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Local and State News

Latest New Mexico news, sports, business and entertainment at 5:20 p.m. MDT

  • HEALTH OVERHAUL-NEW MEXICO

ALBUQUERQUE, N.M. (AP) — Consultants have outlined for New Mexico's Democrat-led Legislature the financial consequences of adopting a state-administered universal health insurance program for all residents. They say in a final report released Monday that such a system would improve affordability for low-income households. However, premiums for other families, employer contributions and payroll taxes likely would go up to pay for what could be a multibillion-dollar shortfall over the first five years. The analysis also says the state's uninsured rate would likely fall below 1% and that the use of health care services would likely increase as the vast majority of residents turn to public insurance. 

  • NAVAJO NATION COUNCIL

FARMINGTON, N.M. (AP) — Navajo Nation lawmakers are meeting remotely this week for their summer session. The lawmakers are considering overturning a presidential veto of a bill that canceled the tribe's primary election. Navajo voters narrow the list of candidates for local chapter officials in early August, in line with the statewide primary election in Arizona. Tribal lawmakers approved a bill in April to cancel the primary election and decide the winner by plurality vote in November. The tribal president vetoed the bill. Overriding it requires a two-thirds vote of the Navajo Nation Council.

  • VIRUS OUTBREAK-NEW MEXICO

SANTA FE, N.M. (AP) — New Mexico Gov. Michelle Lujan Grisham urged restaurants to abide by her administration's emergency health restrictions that prohibit indoor dining service, even as a state district court judge suspended the ban. Monday's temporary order from Judge Raymond Romero in Eddy County suspends the state's prohibition of indoor restaurant service pending a July 30 hearing. A spokesman for Lujan Grisham says indoor dining is risky but restaurants assert that the industry hasn't had a significant role in the spread of the coronavirus. Health officials on Monday reported an additional 255 COVID-19 cases, bringing the statewide total to 17,215 since the pandemic began. 

  • TEEN VAPING

ALBUQUERQUE, N.M. (AP) — A state analysis says many New Mexico teenagers have stopped cigarette smoking but are vaping. That has erased progress anti-tobacco advocates said they achieved in getting high school students to avoid traditional tobacco use. The Albuquerque Journal reported the findings were in the New Mexico Department of Health 2019 Youth Risk and Resiliency Survey. The survey found that overall use of tobacco products including e-cigarettes among young people increased by 23% since 2009, with 37.8% of high school students saying they use tobacco. Youth e-cigarette use rose nearly 42% from 2015 to 2019.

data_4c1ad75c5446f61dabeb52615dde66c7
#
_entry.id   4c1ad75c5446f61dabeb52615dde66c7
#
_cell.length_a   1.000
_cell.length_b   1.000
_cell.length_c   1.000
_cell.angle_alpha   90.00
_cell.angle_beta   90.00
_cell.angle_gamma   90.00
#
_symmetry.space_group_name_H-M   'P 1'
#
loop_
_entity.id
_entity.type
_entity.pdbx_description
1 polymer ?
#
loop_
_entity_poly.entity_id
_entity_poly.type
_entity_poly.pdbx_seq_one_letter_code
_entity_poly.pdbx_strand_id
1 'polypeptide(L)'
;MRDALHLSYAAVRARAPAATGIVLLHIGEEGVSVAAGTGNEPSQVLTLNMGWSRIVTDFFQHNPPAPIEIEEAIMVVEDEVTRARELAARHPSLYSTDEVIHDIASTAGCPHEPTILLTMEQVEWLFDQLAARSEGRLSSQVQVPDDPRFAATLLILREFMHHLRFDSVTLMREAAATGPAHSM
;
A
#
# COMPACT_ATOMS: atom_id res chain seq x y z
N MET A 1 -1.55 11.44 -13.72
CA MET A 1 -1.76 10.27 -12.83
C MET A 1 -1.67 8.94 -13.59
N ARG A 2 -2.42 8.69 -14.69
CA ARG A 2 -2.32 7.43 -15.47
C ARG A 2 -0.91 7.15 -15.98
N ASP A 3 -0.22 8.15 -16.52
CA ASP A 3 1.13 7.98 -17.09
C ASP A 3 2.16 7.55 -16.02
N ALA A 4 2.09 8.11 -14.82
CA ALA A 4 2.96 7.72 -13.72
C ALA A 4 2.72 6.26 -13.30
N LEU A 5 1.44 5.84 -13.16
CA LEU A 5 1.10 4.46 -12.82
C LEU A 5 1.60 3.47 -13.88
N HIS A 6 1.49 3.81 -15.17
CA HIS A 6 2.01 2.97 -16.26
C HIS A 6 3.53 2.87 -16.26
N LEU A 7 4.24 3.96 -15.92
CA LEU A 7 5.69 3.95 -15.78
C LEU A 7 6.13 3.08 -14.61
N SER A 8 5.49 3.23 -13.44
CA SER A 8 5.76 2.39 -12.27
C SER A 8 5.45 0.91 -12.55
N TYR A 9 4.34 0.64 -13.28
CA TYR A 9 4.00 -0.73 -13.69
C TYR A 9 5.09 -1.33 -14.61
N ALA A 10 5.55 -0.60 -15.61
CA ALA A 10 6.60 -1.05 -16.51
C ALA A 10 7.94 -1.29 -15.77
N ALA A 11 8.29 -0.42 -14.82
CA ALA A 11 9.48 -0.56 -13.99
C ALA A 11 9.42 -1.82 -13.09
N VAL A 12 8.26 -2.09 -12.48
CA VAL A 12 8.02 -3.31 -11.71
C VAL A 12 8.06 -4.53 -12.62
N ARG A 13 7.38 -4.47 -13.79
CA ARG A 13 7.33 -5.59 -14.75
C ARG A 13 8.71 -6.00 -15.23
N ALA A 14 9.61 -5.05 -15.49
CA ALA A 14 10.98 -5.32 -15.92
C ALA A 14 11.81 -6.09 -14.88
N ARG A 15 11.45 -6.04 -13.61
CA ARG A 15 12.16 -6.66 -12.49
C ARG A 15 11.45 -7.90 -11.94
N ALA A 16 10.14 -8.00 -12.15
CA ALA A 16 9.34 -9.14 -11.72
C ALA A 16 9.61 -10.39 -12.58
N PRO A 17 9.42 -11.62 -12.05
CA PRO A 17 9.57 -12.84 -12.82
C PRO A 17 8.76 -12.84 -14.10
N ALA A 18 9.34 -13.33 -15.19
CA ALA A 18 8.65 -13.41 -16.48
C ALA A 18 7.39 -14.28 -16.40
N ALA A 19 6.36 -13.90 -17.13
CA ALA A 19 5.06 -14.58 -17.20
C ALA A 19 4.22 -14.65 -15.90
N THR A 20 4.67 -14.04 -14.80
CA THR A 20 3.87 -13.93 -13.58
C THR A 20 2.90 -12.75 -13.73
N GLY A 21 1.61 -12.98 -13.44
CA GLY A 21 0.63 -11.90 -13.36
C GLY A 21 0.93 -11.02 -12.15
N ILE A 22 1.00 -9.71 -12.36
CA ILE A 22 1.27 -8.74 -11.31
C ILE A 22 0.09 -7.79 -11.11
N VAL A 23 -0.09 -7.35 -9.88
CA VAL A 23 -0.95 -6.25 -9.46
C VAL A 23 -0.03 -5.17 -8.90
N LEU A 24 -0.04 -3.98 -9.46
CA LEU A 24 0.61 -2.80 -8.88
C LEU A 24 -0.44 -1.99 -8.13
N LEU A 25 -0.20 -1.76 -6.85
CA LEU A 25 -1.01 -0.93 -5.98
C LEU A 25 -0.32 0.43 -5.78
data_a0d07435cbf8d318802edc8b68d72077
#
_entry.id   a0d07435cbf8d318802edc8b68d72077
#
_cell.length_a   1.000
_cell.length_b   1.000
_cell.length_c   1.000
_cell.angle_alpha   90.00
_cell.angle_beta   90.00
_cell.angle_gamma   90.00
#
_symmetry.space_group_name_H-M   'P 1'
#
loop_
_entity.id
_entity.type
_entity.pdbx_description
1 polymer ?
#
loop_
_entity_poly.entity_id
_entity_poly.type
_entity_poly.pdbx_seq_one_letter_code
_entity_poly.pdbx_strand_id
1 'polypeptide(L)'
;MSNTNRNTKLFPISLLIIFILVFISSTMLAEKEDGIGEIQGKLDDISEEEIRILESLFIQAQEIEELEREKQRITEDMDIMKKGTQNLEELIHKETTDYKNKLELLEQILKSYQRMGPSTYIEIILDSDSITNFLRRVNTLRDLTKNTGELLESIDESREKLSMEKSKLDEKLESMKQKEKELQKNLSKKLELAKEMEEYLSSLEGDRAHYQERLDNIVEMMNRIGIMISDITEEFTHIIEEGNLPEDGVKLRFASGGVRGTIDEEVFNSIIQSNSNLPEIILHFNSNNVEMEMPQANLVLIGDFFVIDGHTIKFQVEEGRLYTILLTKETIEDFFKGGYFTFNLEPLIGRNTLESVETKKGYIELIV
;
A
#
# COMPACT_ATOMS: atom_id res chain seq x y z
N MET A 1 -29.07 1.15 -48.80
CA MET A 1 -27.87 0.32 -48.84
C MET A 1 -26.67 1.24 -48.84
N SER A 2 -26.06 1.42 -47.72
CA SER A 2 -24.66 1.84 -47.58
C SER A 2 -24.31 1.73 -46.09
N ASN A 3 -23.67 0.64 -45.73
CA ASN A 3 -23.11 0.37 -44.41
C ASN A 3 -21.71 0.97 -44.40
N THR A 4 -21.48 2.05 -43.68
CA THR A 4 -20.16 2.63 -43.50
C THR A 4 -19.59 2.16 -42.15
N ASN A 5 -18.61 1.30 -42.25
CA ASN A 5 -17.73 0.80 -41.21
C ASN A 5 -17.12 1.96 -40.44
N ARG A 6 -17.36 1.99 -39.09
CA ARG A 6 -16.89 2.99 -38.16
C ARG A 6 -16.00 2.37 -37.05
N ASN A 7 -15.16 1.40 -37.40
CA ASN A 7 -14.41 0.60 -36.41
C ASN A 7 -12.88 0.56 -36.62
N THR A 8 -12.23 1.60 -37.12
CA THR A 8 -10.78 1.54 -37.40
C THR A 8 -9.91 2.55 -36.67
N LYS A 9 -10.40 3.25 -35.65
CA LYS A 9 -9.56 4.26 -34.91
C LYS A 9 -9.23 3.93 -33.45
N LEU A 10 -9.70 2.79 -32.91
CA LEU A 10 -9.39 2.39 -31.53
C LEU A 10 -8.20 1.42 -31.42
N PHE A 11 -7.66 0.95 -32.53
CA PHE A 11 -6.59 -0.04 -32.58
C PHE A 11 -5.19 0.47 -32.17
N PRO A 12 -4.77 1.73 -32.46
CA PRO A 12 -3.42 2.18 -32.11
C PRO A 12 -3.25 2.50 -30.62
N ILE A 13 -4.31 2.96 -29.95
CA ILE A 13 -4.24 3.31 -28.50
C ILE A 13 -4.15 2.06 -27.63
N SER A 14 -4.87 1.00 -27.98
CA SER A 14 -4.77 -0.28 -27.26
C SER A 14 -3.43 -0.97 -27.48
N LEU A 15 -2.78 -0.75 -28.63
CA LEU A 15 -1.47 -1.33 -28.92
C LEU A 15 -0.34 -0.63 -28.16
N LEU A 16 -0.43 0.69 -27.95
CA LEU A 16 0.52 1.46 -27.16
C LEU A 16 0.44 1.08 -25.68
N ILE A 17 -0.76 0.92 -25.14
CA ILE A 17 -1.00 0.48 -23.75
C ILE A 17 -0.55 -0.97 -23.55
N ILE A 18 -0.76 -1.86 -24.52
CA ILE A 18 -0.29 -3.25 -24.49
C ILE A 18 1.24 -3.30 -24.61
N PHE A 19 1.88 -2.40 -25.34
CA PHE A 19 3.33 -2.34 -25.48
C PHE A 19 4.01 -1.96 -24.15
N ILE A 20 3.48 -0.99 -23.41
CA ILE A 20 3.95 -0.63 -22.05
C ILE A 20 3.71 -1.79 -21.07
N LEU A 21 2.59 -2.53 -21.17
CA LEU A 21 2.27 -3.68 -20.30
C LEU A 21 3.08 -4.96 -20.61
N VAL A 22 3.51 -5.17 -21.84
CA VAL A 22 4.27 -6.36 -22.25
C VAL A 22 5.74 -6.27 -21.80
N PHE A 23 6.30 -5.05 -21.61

• COAL-CLIMATE CHANGE

BILLINGS, Mont. (AP) — A coalition of states is renewing its push to stop the Trump administration from selling coal from public lands after a previous effort to halt the sales was dismissed by a federal judge. Democratic attorneys general from California, New York, New Mexico and Washington on Monday sued the administration over its coal program. They allege the administration acted illegally when it resumed coal sales that had been halted under Obama due to climate change and other concerns. Under Trump, the Department of Interior lifted a moratorium on federal coal sales and concluded they have limited environmental impacts.

  • AP-US-SCI-CARBON FOOTPRINT-INEQUALITY

A comprehensive study of American homes finds that on average rich people produce nearly 25% more heat-trapping gases than poorer residents. Monday's study looked at 93 million U.S. housing units, calculating that the average rich person produces nearly 6,500 pounds of greenhouse gases per year from residential use. For the average poor person, the amount is more than 5,200 pounds. In tony Beverly Hills, the average resident produces four times more than the average resident of poorer South Central Los Angeles. Scientists say while the rich emit more carbon pollution per person, the poor bear the brunt of global warming impacts such as heat waves.

  • SCHOOL-GUNSHOT-NEW MEXICO

RIO RANCHO, N.M. (AP) — A teen accused of firing a gun at a New Mexico high school last year on the anniversary of the Parkland, Florida, shooting has been released and his charges have been dismissed. Sandoval County District Attorney Lemuel Martinez said last week state health officials and the children's psychiatric hospital refused to treat the suspect, who was 16 at the time of his arrest. The teen had been found incompetent to stand trial. Martinez says state law mandates that the suspect be released if there is no place to treat his competency. Police said the teen opened fire at Cleveland High School in Rio Rancho, New Mexico, before running away. No one was hurt.

  • RACIAL INJUSTICE-NEW MEXICO

SANTA FE, N.M. (AP) — New Mexico's lieutenant governor has called on the high school baseball team he once coached to remove its stadium's logo of a Native American caricature. The Santa Fe New Mexican reports Howie Morales asked the superintendent of Cobre Consolidated School District in Grant County to remove the "Chief Wahoo" logo from the main sign at Cobre High's baseball stadium in Bayard, New Mexico. A similar logo was used by Major League Baseball's Cleveland Indians until 2018 but still remains at the high school stadium, which is named after Morales. Morales coached Cobre's baseball team to a state title in 2008.